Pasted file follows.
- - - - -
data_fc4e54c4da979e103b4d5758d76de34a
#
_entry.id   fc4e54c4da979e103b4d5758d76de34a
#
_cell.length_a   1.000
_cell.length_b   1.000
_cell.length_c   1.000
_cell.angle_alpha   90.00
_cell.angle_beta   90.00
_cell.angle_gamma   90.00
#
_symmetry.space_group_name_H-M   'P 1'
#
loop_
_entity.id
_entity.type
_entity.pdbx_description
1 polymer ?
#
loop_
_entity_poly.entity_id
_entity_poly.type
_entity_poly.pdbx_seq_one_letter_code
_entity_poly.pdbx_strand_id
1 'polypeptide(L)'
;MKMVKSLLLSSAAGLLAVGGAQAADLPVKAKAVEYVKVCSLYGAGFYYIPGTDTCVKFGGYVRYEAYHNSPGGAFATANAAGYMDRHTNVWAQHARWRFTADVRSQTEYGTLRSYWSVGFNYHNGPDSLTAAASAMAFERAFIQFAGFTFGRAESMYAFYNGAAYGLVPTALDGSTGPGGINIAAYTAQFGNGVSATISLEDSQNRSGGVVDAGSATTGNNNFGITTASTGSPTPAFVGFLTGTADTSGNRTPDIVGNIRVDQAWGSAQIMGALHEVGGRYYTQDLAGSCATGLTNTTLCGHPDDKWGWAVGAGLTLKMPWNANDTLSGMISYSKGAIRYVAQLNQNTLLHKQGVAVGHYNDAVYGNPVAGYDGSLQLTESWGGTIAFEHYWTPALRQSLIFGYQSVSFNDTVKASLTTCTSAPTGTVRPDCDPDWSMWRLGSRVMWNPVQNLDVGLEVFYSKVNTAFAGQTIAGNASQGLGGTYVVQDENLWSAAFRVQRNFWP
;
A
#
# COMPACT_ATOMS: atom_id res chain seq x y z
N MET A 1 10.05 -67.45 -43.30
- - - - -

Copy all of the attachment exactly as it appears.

data_fc4e54c4da979e103b4d5758d76de34a
#
_entry.id   fc4e54c4da979e103b4d5758d76de34a
#
_cell.length_a   1.000
_cell.length_b   1.000
_cell.length_c   1.000
_cell.angle_alpha   90.00
_cell.angle_beta   90.00
_cell.angle_gamma   90.00
#
_symmetry.space_group_name_H-M   'P 1'
#
loop_
_entity.id
_entity.type
_entity.pdbx_description
1 polymer ?
#
loop_
_entity_poly.entity_id
_entity_poly.type
_entity_poly.pdbx_seq_one_letter_code
_entity_poly.pdbx_strand_id
1 'polypeptide(L)'
;MKMVKSLLLSSAAGLLAVGGAQAADLPVKAKAVEYVKVCSLYGAGFYYIPGTDTCVKFGGYVRYEAYHNSPGGAFATANAAGYMDRHTNVWAQHARWRFTADVRSQTEYGTLRSYWSVGFNYHNGPDSLTAAASAMAFERAFIQFAGFTFGRAESMYAFYNGAAYGLVPTALDGSTGPGGINIAAYTAQFGNGVSATISLEDSQNRSGGVVDAGSATTGNNNFGITTASTGSPTPAFVGFLTGTADTSGNRTPDIVGNIRVDQAWGSAQIMGALHEVGGRYYTQDLAGSCATGLTNTTLCGHPDDKWGWAVGAGLTLKMPWNANDTLSGMISYSKGAIRYVAQLNQNTLLHKQGVAVGHYNDAVYGNPVAGYDGSLQLTESWGGTIAFEHYWTPALRQSLIFGYQSVSFNDTVKASLTTCTSAPTGTVRPDCDPDWSMWRLGSRVMWNPVQNLDVGLEVFYSKVNTAFAGQTIAGNASQGLGGTYVVQDENLWSAAFRVQRNFWP
;
A
#
# COMPACT_ATOMS: atom_id res chain seq x y z
N MET A 1 10.05 -67.45 -43.30